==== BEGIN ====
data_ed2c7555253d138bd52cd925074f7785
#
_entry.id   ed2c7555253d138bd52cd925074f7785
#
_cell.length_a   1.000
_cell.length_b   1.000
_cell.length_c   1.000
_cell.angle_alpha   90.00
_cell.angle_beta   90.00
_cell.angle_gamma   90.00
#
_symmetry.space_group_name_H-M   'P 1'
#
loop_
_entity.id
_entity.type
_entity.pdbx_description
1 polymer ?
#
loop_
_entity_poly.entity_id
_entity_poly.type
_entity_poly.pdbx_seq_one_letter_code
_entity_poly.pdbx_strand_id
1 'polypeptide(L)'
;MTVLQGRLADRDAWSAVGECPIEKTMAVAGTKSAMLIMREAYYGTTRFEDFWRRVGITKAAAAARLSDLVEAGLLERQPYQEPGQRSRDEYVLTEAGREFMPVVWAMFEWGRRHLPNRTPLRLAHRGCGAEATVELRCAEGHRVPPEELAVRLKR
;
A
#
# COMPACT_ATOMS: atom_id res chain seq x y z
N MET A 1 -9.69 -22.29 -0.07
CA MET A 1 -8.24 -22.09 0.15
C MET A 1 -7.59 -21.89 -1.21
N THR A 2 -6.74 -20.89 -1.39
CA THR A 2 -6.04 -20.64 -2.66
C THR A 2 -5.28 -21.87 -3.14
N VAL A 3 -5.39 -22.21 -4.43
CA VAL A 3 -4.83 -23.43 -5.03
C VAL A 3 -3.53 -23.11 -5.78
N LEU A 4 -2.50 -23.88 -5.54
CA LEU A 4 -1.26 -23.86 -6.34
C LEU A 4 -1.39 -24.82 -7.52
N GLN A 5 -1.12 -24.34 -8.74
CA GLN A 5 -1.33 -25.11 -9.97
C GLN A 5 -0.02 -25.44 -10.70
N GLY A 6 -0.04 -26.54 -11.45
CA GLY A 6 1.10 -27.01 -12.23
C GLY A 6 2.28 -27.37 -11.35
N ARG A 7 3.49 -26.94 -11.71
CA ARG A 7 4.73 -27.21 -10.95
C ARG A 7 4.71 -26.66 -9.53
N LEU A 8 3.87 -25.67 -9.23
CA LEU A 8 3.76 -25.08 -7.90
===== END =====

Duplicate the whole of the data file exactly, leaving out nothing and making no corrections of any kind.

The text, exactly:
data_ed2c7555253d138bd52cd925074f7785
#
_entry.id   ed2c7555253d138bd52cd925074f7785
#
_cell.length_a   1.000
_cell.length_b   1.000
_cell.length_c   1.000
_cell.angle_alpha   90.00
_cell.angle_beta   90.00
_cell.angle_gamma   90.00
#
_symmetry.space_group_name_H-M   'P 1'
#
loop_
_entity.id
_entity.type
_entity.pdbx_description
1 polymer ?
#
loop_
_entity_poly.entity_id
_entity_poly.type
_entity_poly.pdbx_seq_one_letter_code
_entity_poly.pdbx_strand_id
1 'polypeptide(L)'
;MTVLQGRLADRDAWSAVGECPIEKTMAVAGTKSAMLIMREAYYGTTRFEDFWRRVGITKAAAAARLSDLVEAGLLERQPYQEPGQRSRDEYVLTEAGREFMPVVWAMFEWGRRHLPNRTPLRLAHRGCGAEATVELRCAEGHRVPPEELAVRLKR
;
A
#
# COMPACT_ATOMS: atom_id res chain seq x y z
N MET A 1 -9.69 -22.29 -0.07
CA MET A 1 -8.24 -22.09 0.15
C MET A 1 -7.59 -21.89 -1.21
N THR A 2 -6.74 -20.89 -1.39
CA THR A 2 -6.04 -20.64 -2.66
C THR A 2 -5.28 -21.87 -3.14
N VAL A 3 -5.39 -22.21 -4.43
CA VAL A 3 -4.83 -23.43 -5.03
C VAL A 3 -3.53 -23.11 -5.78
N LEU A 4 -2.50 -23.88 -5.54
CA LEU A 4 -1.26 -23.86 -6.34
C LEU A 4 -1.39 -24.82 -7.52
N GLN A 5 -1.12 -24.34 -8.74
CA GLN A 5 -1.33 -25.11 -9.97
C GLN A 5 -0.02 -25.44 -10.70
N GLY A 6 -0.04 -26.54 -11.45
CA GLY A 6 1.10 -27.01 -12.23
C GLY A 6 2.28 -27.37 -11.35
N ARG A 7 3.49 -26.94 -11.71
CA ARG A 7 4.73 -27.21 -10.95
C ARG A 7 4.71 -26.66 -9.53
N LEU A 8 3.87 -25.67 -9.23
CA LEU A 8 3.76 -25.08 -7.90